Raising a child and being a parent is definitely not easy. And I learned it only when I became one. And that made me realize that how much trouble, tantrums, and demands I must have made to my parents, how many times I must have hurt them and tested their patience and annoyance limit as well.
As my parents are getting older and as I’m also getting “smarter” about how to live my life, naturally there are different view points due to a generation gap, exposure, expectations, etc. Before I became a father, I would expect my parents to adopt as per the new generation. I would not bend but would expect them to do so. I would not understand their view point, but would try to force my view point on them.
But as I became a father, and I started bending myself for my daughter, started changing my view points, started becoming more patient, and then one sudden day, it hit me, why I cannot treat my parents the same way I treat my daughter? The level of understanding and compassion I show to my daughter, why I can’t show similar for my parents? And that changed everything. It improved my relationship and behavior with my parents drastically.
I’m more thankful to my parents for what they have done for me.
I’m sure by no means this is an exhaustive list. There are many more benefits of being a parent that I’ve not listed explicitly here. So feel free to share your experience or lessons you’ve learned in the comments section below.
In the end, as a parent, life definitely becomes much more challenging than it used to be, but it’s a choice you make. You definitely need to shift the mindset and accept the new reality. Like many things in life, it’s a baggage of mixed moments — but definitely a lot more beautiful moments than the messy ones :).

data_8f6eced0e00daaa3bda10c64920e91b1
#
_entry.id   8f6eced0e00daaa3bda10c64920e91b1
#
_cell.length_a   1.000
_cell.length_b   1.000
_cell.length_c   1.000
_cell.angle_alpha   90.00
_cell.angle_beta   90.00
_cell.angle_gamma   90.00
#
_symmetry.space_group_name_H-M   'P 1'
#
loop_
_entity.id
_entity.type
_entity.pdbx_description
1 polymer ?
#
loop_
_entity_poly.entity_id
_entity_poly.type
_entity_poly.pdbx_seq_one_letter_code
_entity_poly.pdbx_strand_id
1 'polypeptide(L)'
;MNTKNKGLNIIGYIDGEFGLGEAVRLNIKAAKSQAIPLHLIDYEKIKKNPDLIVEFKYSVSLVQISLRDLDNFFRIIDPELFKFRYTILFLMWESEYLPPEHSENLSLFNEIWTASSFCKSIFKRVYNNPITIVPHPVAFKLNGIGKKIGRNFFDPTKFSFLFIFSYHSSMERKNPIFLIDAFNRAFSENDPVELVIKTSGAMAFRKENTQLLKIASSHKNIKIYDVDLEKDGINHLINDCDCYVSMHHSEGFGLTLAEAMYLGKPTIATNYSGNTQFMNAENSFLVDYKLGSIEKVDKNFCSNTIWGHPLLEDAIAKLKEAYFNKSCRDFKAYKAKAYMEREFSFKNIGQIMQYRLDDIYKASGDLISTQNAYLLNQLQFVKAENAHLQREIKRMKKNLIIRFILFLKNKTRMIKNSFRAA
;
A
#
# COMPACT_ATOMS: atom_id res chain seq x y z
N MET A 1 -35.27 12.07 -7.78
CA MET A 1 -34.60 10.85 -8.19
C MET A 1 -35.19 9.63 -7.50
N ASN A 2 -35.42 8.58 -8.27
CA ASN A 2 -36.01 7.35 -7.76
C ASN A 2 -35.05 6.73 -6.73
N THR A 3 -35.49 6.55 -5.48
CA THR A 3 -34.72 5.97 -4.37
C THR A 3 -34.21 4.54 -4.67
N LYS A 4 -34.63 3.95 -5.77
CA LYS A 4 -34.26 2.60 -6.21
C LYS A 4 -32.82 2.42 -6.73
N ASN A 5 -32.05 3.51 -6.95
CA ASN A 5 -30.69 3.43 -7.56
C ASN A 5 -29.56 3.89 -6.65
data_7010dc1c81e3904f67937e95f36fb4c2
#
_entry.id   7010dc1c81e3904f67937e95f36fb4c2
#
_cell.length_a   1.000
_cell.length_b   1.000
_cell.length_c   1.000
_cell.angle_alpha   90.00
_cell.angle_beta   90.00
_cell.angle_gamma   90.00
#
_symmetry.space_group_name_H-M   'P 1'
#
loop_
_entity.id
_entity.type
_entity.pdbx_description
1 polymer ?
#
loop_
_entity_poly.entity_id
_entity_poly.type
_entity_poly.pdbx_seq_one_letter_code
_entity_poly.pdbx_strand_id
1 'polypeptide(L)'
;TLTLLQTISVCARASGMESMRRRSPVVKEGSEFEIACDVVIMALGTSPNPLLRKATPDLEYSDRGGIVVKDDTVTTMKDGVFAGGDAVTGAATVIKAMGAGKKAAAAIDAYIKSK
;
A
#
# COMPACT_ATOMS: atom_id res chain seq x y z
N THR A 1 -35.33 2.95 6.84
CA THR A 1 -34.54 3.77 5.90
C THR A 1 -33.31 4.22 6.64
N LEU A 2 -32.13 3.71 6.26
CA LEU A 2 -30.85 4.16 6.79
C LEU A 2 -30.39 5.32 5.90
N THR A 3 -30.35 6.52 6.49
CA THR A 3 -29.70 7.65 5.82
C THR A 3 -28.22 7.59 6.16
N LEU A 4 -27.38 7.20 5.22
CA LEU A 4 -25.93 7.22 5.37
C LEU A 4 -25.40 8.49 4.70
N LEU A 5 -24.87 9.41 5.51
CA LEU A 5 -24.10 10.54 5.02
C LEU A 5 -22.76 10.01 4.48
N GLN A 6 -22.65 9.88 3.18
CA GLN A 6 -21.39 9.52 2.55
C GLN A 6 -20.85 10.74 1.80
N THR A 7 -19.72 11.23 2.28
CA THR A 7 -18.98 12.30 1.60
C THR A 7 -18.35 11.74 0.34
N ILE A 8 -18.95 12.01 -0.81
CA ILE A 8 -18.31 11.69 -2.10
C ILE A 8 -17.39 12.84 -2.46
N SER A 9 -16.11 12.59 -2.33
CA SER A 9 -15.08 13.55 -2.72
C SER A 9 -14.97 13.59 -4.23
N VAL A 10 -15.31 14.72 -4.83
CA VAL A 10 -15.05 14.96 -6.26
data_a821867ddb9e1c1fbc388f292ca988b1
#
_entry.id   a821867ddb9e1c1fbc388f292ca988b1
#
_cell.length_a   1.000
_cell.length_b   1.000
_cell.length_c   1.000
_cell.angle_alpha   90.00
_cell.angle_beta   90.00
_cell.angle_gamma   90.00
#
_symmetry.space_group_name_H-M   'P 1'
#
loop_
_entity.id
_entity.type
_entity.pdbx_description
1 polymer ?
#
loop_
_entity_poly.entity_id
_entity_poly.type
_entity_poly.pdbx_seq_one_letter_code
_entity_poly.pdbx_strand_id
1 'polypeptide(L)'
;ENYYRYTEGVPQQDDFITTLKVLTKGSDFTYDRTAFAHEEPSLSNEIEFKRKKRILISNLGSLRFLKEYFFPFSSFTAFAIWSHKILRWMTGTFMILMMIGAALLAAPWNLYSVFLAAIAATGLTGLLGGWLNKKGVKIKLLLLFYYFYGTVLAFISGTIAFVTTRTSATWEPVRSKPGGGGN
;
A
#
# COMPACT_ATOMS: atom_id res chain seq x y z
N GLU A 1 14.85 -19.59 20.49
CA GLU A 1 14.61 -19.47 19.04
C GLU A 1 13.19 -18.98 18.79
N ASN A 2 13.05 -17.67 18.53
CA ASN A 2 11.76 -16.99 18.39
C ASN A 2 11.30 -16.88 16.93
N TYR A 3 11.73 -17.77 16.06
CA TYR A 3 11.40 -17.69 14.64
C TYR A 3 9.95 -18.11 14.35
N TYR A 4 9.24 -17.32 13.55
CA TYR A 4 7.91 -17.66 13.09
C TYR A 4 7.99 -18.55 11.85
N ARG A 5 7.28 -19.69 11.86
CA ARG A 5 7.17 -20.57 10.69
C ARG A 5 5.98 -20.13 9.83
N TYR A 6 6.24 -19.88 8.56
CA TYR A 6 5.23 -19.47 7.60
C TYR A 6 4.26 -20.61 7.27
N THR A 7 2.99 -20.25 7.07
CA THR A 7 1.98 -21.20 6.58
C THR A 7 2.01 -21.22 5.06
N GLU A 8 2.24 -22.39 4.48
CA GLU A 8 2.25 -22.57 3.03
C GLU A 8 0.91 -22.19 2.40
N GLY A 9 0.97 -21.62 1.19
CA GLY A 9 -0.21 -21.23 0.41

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One of the things I observed in my 2016 retrospective was — I had achieved the goals that were clearly defined and had a clear action plan to execute them.
For example — I achieved the goal of improving my fitness by doing P90X3 routine, which required exercising 30 mins/day for straight 90 days.
On the contrary, I did not achieve the goals that did not have any clear action plan. For example — reading a book per month or blogging actively.
Strategy and plan for 2017
So for my 2017 goals, I thought why not apply a methodical approach so that I can be sure to achieve those. I know what I want to achieve, but it didn’t have a clear strategy and specific action plan.
For strategy, applying a top-down approach helps me start with a big picture and then break that into smaller milestones.
At the same time, for a specific action plan, using a bottom-up approach helps me define a day-to-day routine.
One of the goals for 2017 is — to exercise for 9–10 months. So from a top-down strategy perspective, I plan to do 3 repetitions of P90X3 routine. So every 3 months, I will complete a P90X3 routine, and in between take a break for a few weeks.
At the same time, from a bottom-up tactical perspective, I plan to allocate 45 mins to exercise on 6 days a week — preferably at a consistent time every single day.
Similarly, for reading one book per month goal, my strategy is to read ~300 pages book per month.
And my tactical plan is to read ~15 pages per day. So I need to allocate dedicated 15–30 minutes to read ~15 pages every single day.
You got the point. I have done a similar exercise for my other goals about blogging, programming and building a startup venture.
My hypothesis is – having some kind of system and method in place will be crucial in making consistent progress on the goals I have defined.
The top-down strategy is important as it removes the uncertainties of how I’m going to achieve a bigger goal by breaking it into smaller steps.
The bottom-up plan is important as it creates daily habits by consistently allocating a dedicated time every single day.
Now this is a plan. Certainly, it might work or fail. We will see. I will update in 3 months if it worked or not.